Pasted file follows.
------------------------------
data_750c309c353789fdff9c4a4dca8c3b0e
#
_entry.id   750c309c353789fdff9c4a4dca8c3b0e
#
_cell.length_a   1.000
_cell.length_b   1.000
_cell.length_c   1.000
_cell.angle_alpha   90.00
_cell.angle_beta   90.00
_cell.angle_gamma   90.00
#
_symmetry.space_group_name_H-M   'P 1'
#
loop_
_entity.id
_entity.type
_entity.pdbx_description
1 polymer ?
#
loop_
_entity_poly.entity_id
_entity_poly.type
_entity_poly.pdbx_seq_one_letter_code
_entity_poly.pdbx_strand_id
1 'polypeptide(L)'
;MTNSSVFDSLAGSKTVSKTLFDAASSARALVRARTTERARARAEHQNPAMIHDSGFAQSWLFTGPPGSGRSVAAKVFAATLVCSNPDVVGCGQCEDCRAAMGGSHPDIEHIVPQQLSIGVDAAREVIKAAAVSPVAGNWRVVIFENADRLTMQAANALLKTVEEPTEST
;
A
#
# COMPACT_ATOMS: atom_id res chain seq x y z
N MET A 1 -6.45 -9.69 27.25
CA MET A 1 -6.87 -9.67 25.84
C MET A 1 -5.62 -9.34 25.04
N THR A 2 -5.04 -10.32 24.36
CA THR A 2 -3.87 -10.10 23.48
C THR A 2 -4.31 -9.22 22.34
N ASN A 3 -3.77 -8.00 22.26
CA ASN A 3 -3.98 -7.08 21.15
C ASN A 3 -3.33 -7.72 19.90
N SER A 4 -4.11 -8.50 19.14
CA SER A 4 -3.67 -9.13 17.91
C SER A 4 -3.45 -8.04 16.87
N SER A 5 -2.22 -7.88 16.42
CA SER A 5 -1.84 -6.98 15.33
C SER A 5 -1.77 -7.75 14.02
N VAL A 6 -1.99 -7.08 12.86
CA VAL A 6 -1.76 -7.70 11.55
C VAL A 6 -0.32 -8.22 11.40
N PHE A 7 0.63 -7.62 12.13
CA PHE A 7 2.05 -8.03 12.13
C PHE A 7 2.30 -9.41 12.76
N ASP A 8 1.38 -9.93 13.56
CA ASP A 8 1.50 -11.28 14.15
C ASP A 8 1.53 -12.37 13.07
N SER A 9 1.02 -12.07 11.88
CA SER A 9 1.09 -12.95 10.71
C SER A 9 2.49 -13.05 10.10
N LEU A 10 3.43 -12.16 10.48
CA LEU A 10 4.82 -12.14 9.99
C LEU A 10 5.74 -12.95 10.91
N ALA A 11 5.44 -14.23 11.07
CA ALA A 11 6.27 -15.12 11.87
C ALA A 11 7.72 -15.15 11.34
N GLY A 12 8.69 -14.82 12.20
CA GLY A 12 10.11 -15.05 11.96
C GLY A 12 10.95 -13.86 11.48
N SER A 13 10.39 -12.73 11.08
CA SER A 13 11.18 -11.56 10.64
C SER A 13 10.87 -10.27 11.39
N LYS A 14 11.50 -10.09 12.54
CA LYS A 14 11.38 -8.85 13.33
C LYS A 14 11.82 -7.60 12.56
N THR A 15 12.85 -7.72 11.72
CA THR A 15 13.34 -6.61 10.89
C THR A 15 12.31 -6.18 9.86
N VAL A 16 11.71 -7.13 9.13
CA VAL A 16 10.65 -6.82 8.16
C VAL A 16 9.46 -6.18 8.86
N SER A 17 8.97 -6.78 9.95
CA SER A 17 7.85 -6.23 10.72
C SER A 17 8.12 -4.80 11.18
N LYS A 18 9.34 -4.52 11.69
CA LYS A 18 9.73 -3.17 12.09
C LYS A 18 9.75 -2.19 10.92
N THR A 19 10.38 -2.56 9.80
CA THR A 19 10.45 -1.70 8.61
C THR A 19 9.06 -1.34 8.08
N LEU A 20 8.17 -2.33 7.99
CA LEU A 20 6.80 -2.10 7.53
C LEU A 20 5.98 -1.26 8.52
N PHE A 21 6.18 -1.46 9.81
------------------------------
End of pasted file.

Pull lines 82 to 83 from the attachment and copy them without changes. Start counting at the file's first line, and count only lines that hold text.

N LYS A 18 9.34 -4.52 11.69
CA LYS A 18 9.73 -3.17 12.09